> k query family /[firstName re "Ja.*"]
< k     2       {"firstName":"Jack"}

# Remove selected elements from collection
> k query family /[firstName=Jack] | del
< k     2       {"firstName":"Jack"}

JQL projections


  PROJECTION = 'all' | json_path | join_clause

Projection allows to get only subset of JSON document excluding not needed data.

Query placeholders API is supported in projections.

Lets add one more document to our collection:

$ cat << EOF | curl -d @- -H'X-Access-Token:myaccess01' -X POST http://localhost:9191/family
"pets":[{"name":"Sonic", "kind":"mouse", "likes":[]}]

Now query only pet owners firstName and lastName from collection.

> k query family /* | /{firstName,lastName}

< k     3       {"firstName":"Jack","lastName":"Parker"}
< k     1       {"firstName":"John","lastName":"Doe"}
< k

Add pets array for every document

> k query family /* | /{firstName,lastName} + /pets

< k     3       {"firstName":"Jack","lastName":"Parker","pets":[...
< k     1       {"firstName":"John","lastName":"Doe","pets":[...

Exclude only pets field from documents

> k query family /* | all - /pets

< k     3       {"firstName":"Jack","lastName":"Parker","age":35}
< k     1       {"firstName":"John","lastName":"Doe","age":28,"address":{"city":"New York","street":"Fifth Avenue"}}
< k

Here all keyword used denoting whole document.

Get age and the first pet in pets array.

> k query family /[age > 20] | /age + /pets/0

< k     3       {"age":35,"pets":[{"name":"Sonic","kind":"mouse","likes":[]}]}
< k     1       {"age":28,"pets":[{"name":"Rexy rex","kind":"dog","likes":["bones","jumping","toys"]}]}
< k

JQL collection joins

Join materializes reference to document to a real document objects which will replace reference inplace.

Documents are joined by their primary keys only.

Reference keys should be stored in referrer document as number or string field.

Joins can be specified as part of projection expression in the following form:



  • field ‐ JSON field contains primary key of joined document.
  • < ‐ The special mark symbol which instructs EJDB engine to replace field key by body of joined document.
  • collection ‐ name of DB collection where joined documents located.

A referrer document will be untouched if associated document is not found.

Here is the simple demonstration of collection joins in our interactive websocket shell:

> k add artists {"name":"Leonardo Da Vinci", "years":[1452,1519]}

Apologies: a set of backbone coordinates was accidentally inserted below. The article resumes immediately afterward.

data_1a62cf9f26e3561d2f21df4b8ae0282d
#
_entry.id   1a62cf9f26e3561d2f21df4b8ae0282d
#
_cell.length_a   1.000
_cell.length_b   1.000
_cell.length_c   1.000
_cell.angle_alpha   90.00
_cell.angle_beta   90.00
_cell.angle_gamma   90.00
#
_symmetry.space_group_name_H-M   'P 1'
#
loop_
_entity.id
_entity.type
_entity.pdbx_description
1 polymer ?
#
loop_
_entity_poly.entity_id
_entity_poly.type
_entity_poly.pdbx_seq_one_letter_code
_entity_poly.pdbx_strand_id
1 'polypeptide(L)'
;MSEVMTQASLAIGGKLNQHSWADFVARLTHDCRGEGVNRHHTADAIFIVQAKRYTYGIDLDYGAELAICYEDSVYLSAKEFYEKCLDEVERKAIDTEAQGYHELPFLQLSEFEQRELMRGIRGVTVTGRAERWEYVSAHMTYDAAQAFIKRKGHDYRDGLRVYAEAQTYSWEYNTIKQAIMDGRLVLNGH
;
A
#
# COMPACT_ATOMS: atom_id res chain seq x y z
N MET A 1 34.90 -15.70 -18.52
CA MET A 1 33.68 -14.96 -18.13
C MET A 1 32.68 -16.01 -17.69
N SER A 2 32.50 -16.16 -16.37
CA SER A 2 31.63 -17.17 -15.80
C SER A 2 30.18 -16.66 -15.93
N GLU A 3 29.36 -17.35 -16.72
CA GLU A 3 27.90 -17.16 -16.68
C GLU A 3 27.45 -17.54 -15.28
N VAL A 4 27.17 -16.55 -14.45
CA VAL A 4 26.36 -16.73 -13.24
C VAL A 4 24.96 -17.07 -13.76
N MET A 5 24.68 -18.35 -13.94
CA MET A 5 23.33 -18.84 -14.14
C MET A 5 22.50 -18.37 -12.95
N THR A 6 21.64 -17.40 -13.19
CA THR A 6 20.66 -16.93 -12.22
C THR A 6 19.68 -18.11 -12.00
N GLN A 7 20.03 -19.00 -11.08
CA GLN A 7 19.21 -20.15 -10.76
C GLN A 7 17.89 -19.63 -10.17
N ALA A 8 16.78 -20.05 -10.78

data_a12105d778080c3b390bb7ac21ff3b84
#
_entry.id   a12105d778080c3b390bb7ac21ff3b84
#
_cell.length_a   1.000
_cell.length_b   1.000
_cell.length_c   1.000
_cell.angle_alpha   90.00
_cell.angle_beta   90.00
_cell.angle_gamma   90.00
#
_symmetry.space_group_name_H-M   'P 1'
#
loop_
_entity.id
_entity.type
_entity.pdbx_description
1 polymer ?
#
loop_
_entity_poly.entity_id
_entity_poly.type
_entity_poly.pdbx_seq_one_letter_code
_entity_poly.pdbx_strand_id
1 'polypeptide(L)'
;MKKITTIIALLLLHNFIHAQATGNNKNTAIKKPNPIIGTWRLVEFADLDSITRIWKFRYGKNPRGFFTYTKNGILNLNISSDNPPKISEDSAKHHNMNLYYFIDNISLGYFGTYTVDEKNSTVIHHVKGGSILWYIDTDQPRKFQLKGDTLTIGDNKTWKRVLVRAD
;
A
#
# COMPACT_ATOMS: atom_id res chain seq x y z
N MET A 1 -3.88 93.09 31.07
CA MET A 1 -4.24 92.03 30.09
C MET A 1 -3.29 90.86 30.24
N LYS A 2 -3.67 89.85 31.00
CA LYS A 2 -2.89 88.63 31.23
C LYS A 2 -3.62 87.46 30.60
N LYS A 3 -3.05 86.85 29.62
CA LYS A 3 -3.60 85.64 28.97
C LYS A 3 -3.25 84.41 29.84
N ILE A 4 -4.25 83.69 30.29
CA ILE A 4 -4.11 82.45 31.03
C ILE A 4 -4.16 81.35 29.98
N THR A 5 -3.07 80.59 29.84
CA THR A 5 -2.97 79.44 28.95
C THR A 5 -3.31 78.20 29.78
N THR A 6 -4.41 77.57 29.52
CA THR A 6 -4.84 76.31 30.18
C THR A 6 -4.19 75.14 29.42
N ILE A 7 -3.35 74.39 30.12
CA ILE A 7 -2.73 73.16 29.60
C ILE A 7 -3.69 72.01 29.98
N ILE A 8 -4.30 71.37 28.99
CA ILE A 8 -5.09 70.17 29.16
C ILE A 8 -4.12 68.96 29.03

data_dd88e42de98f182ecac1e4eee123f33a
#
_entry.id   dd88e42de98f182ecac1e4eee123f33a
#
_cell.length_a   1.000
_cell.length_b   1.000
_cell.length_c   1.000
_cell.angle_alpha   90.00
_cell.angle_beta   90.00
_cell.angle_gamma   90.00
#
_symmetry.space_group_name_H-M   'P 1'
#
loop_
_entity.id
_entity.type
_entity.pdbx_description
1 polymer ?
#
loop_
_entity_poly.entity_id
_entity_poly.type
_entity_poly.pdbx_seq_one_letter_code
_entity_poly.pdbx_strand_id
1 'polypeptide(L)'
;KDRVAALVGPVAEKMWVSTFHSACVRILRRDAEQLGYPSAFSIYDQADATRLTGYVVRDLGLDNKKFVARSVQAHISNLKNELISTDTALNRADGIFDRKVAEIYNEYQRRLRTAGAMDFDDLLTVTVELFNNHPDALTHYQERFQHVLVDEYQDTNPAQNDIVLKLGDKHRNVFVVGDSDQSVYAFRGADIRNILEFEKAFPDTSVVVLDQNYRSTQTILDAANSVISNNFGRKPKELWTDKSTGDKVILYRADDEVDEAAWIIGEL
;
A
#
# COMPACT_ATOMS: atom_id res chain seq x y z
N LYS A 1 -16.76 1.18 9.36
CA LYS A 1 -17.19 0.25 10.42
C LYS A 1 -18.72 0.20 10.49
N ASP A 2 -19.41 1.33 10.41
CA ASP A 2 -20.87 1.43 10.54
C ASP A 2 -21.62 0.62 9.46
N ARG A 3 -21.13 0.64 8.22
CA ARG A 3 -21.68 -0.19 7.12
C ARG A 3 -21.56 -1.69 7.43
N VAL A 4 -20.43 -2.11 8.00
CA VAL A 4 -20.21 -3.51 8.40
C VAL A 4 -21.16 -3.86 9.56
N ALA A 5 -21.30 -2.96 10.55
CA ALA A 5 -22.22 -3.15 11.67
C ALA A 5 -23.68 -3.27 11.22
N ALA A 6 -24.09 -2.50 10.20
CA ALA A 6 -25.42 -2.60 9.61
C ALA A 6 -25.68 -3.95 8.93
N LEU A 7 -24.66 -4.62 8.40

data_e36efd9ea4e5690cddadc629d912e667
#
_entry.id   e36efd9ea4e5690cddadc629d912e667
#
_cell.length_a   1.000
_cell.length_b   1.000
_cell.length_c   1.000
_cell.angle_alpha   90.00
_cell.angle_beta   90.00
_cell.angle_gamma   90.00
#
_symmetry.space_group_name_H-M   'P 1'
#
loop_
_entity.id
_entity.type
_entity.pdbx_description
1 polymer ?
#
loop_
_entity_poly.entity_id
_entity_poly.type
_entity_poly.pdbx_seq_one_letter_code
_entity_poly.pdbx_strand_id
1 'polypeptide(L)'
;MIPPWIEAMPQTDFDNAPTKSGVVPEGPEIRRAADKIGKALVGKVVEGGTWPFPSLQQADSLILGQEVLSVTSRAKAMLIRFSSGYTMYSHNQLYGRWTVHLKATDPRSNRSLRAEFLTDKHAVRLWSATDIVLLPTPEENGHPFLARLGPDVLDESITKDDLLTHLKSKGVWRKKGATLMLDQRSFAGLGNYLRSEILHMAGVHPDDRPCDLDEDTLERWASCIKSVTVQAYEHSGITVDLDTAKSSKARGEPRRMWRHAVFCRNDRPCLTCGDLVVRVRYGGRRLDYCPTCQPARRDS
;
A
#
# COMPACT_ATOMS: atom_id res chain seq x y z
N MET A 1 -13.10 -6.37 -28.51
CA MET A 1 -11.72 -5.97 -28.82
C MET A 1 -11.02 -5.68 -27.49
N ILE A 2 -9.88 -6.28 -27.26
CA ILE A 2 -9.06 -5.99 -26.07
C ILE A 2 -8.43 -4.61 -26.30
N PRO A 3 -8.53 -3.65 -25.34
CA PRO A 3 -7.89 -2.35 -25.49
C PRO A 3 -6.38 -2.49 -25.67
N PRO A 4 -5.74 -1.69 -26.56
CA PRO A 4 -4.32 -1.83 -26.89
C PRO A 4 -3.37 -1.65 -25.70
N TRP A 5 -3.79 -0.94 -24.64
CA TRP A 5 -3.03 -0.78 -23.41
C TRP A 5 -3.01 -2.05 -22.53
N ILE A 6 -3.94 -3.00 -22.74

< k     1
> k add paintings {"name":"Mona Lisa", "year":1490, "origin":"Italy", "artist": 1}
< k     1
> k add paintings {"name":"Madonna Litta - Madonna And The Child", "year":1490, "origin":"Italy", "artist": 1}
< k     2

# Lists paintings documents

> k @paintings/*
< k     2       {"name":"Madonna Litta - Madonna And The Child","year":1490,"origin":"Italy","artist":1}
< k     1       {"name":"Mona Lisa","year":1490,"origin":"Italy","artist":1}
< k

# Do simple join with artists collection

> k @paintings/* | /artist<artists
< k     2       {"name":"Madonna Litta - Madonna And The Child","year":1490,"origin":"Italy",
                  "artist":{"name":"Leonardo Da Vinci","years":[1452,1519]}}

< k     1       {"name":"Mona Lisa","year":1490,"origin":"Italy",
                  "artist":{"name":"Leonardo Da Vinci","years":[1452,1519]}}
< k

# Strip all document fields except `name` and `artist` join

> k @paintings/* | /artist<artists + /name + /artist/*
< k     2       {"name":"Madonna Litta - Madonna And The Child","artist":{"name":"Leonardo Da Vinci","years":[1452,1519]}}
< k     1       {"name":"Mona Lisa","artist":{"name":"Leonardo Da Vinci","years":[1452,1519]}}
< k

# Same results as above:

> k @paintings/* | /{name, artist<artists} + /artist/*
< k     2       {"name":"Madonna Litta - Madonna And The Child","artist":{"name":"Leonardo Da Vinci","years":[1452,1519]}}
< k     1       {"name":"Mona Lisa","artist":{"name":"Leonardo Da Vinci","years":[1452,1519]}}
< k

Invalid references:

>  k add paintings {"name":"Mona Lisa2", "year":1490, "origin":"Italy", "artist": 9999}
< k     3
> k @paintings/* |  /artist<artists
< k     3       {"name":"Mona Lisa2","year":1490,"origin":"Italy","artist":9999}
< k     2       {"name":"Madonna Litta - Madonna And The Child","year":1490,"origin":"Italy","artist":{"name":"Leonardo Da Vinci","years":[1452,1519]}}